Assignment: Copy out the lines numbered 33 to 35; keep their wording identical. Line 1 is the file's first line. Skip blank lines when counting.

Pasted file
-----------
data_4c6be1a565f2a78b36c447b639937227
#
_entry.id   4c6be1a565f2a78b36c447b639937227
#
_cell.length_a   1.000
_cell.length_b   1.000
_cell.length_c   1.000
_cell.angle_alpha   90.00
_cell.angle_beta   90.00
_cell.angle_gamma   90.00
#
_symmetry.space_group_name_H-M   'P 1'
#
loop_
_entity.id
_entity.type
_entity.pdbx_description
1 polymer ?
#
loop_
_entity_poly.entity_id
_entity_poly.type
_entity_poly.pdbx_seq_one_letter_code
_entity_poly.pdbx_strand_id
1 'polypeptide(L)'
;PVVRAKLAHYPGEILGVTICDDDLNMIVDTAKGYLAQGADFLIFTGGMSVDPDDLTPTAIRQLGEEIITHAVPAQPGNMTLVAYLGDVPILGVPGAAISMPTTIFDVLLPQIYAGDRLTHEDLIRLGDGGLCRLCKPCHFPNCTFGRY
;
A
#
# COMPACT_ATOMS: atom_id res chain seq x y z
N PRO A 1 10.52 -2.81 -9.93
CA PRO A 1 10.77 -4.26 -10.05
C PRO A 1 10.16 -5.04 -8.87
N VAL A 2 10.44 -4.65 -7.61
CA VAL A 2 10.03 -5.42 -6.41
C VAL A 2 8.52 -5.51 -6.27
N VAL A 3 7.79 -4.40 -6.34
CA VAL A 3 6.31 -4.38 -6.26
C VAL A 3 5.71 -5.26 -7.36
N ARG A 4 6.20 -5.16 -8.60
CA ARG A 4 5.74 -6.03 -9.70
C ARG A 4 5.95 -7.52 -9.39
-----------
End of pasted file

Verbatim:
C PRO A 1 10.16 -5.04 -8.87
N VAL A 2 10.44 -4.65 -7.61
CA VAL A 2 10.03 -5.42 -6.41